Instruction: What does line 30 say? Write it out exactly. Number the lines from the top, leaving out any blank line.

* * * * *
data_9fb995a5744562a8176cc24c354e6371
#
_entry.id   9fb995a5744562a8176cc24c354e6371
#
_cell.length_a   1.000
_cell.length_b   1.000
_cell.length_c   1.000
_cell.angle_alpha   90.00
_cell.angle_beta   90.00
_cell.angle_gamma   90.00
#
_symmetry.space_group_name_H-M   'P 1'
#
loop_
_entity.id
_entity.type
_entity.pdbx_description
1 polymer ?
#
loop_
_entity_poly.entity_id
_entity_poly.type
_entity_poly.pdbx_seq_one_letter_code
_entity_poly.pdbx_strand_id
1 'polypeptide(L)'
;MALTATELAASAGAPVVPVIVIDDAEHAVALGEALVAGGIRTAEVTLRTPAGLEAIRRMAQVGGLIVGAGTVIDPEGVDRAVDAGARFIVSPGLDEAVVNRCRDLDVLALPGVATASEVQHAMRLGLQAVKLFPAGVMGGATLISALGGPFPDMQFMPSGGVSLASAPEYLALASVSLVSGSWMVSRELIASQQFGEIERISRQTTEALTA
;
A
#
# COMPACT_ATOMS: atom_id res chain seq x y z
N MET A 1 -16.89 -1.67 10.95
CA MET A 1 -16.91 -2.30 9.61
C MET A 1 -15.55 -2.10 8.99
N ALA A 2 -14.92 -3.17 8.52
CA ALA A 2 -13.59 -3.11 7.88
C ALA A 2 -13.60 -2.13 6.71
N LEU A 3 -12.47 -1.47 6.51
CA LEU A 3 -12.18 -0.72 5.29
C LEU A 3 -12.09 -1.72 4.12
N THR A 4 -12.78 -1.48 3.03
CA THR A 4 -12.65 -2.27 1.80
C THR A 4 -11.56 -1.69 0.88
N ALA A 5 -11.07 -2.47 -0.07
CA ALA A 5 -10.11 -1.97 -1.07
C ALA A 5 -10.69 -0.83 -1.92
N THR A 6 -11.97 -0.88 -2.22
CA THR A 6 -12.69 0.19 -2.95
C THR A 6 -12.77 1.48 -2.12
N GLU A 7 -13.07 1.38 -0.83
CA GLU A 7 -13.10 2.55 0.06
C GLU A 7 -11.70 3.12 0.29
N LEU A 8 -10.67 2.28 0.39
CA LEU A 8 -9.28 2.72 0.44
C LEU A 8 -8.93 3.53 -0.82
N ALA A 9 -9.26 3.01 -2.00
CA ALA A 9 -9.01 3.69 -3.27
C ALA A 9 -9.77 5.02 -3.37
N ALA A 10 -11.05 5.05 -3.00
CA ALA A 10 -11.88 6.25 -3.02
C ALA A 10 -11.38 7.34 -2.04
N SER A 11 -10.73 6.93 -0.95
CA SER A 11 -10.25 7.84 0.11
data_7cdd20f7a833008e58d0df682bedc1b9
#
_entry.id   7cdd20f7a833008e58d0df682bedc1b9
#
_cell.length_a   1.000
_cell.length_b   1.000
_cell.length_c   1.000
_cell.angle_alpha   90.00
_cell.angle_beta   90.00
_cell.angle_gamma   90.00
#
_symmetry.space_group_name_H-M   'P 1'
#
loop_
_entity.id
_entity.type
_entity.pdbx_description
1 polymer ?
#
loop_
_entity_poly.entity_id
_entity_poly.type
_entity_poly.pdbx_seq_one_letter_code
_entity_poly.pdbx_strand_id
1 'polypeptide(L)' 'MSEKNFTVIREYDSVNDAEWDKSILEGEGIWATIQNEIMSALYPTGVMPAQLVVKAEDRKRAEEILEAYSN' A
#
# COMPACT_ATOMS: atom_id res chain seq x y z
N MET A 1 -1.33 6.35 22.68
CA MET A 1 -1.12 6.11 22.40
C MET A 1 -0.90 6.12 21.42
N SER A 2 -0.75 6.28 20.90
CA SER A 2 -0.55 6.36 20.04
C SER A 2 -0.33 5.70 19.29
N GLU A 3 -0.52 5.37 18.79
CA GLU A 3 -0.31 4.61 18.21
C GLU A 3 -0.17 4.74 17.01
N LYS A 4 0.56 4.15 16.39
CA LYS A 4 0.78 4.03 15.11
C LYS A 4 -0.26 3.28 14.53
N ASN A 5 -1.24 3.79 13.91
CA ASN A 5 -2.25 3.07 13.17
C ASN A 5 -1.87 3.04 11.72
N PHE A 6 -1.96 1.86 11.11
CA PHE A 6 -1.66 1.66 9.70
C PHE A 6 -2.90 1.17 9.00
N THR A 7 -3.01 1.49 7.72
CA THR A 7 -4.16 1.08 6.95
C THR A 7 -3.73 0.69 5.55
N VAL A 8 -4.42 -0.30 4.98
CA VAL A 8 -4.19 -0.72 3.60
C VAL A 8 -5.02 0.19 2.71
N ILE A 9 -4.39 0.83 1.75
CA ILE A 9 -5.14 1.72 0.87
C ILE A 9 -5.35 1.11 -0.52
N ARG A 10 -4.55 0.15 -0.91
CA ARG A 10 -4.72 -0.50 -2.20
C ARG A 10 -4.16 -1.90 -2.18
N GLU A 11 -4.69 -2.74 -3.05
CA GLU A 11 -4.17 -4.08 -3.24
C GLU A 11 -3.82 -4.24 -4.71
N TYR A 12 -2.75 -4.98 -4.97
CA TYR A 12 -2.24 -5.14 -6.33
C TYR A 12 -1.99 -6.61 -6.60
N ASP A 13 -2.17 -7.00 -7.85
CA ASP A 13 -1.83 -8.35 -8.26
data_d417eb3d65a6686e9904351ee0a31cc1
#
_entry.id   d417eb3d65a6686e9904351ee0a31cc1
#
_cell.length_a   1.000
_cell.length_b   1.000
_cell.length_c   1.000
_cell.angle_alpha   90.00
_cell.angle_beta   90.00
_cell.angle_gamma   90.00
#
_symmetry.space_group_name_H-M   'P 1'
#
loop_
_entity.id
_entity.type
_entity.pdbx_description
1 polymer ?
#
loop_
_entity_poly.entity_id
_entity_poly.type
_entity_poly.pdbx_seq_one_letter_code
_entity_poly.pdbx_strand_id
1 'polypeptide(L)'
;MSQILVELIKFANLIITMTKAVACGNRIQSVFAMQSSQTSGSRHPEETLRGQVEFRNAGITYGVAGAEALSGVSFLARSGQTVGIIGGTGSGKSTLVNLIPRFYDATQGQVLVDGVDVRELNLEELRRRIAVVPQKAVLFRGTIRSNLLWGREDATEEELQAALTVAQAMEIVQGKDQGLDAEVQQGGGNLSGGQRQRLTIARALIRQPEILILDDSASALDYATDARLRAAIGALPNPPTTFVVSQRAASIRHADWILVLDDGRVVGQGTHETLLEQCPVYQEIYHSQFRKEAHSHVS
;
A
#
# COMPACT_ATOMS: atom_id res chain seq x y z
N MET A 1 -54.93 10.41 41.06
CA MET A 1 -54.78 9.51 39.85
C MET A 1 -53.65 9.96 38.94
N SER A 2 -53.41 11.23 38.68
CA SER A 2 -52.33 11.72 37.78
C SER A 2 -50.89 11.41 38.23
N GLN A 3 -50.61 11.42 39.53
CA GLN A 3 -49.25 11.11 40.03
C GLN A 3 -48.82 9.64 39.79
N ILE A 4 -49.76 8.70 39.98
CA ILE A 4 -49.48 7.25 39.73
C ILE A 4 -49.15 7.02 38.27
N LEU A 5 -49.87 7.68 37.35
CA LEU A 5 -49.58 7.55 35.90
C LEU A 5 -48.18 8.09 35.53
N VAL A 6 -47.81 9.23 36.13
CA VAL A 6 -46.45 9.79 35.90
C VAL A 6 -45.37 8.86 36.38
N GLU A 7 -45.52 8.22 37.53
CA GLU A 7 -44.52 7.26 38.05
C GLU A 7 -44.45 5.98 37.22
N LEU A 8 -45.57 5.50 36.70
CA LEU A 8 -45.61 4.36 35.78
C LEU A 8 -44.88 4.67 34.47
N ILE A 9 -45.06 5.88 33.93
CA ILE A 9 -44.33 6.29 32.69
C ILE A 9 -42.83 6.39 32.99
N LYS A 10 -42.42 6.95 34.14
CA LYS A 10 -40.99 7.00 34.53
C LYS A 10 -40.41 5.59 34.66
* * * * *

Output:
# COMPACT_ATOMS: atom_id res chain seq x y z